Humanitarian aid ship to set sail for war-torn Yemen
by Daily Sabah
ISTANBULJun 24, 2015 - 12:00 am GMT+3
by Daily Sabah
Jun 24, 2015 12:00 am
The Turkish Red Crescent will dispatch a ship carrying humanitarian aid to Yemen within two weeks.
The Union of Nongovernmental Organizations (NGOs) of the Islamic World (İDSB), an umbrella body of Islamic NGOs, called on fellow charities to contribute to humanitarian aid. İDSB Secretary-General Ali Kurt said the Yemenis were in immediate need of food specifically. Kurt said more than 21 million people were in need of humanitarian aid in Yemen, according to United Nations figures, and some 12.5 million people were immediately affected by the war. He said food safety, health conditions, access to water and the lack of shelter were among the main problems of the affected population.
A blockade of Yemen's sea and air ports by Saudi-led forces have led to a humanitarian crisis in Yemen ranging from food and fuel to medicine shortages.
Turkey already distributed humanitarian aid including food and medicine to Yemeni refugees in Djibouti last month.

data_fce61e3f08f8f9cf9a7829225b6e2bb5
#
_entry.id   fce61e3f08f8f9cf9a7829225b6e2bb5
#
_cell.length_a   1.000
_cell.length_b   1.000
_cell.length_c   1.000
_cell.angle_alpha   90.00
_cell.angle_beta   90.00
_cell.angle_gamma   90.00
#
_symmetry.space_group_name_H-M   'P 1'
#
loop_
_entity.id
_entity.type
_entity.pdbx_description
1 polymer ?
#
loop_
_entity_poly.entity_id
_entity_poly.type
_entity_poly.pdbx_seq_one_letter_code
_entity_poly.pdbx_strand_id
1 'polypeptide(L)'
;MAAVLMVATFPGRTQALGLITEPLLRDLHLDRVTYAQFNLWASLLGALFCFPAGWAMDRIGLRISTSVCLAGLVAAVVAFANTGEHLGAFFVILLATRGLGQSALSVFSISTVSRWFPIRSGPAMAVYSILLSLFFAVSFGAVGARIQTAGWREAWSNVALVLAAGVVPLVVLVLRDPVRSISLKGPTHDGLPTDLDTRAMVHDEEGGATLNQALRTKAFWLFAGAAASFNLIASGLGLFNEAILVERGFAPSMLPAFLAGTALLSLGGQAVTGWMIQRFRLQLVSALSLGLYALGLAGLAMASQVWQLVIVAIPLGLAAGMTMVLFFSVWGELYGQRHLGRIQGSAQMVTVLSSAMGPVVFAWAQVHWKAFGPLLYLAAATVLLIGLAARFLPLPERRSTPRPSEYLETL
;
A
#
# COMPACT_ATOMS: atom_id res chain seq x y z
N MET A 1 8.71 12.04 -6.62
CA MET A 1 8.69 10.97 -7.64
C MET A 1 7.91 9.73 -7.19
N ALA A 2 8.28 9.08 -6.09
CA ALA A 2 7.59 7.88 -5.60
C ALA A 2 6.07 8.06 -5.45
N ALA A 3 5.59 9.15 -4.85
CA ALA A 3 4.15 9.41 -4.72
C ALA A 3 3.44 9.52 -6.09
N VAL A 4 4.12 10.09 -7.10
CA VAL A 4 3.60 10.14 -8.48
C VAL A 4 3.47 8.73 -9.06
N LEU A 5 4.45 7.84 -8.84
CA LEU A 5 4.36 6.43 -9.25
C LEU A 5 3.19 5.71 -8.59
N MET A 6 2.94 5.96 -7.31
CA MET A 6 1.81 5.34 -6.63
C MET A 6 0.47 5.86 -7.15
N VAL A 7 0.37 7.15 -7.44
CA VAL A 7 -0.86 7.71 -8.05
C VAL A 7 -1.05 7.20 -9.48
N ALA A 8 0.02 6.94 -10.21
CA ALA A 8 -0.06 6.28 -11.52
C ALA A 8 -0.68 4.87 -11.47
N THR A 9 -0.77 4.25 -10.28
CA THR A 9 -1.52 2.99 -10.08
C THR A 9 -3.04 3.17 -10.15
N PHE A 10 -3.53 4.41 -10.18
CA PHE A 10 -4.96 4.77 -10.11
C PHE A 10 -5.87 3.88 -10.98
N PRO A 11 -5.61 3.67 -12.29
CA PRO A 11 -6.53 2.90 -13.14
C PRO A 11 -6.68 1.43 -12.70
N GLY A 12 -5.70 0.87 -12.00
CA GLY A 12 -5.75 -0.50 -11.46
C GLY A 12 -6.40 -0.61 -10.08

Fractious Yemen has remained in turmoil since last September, when the Houthis overran the capital Sanaa from which they have sought to extend their influence to other parts of the country.
On March 25, Saudi Arabia and its Arab allies began an extensive military campaign targeting Houthi positions across Yemen.
Riyadh says its anti-Houthi campaign comes in response to appeals by embattled Yemeni President Abed Rabbo Mansour Hadi - currently in Riyadh - for military intervention against the Shiite group.
The Houthis, however, denounce the offensive as unwarranted "Saudi-American aggression" against Yemen.
Turkey supports Saudi Arabia's intervention in Yemen, though only verbally, but urges a political solution to end the conflict.
Though no concrete figures are available, more than 2,600 people are believed to have been killed in Yemen since March.
The Houthis and the exiled government held talks for a truce last week in Geneva, but they failed to agree on a humanitarian truce. U.N. Secretary-General Ban Ki-moon had earlier called for a 15-day truce during the holy month of Ramadan to allow aid to be delivered to civilians and for the withdrawal of armed forces from cities.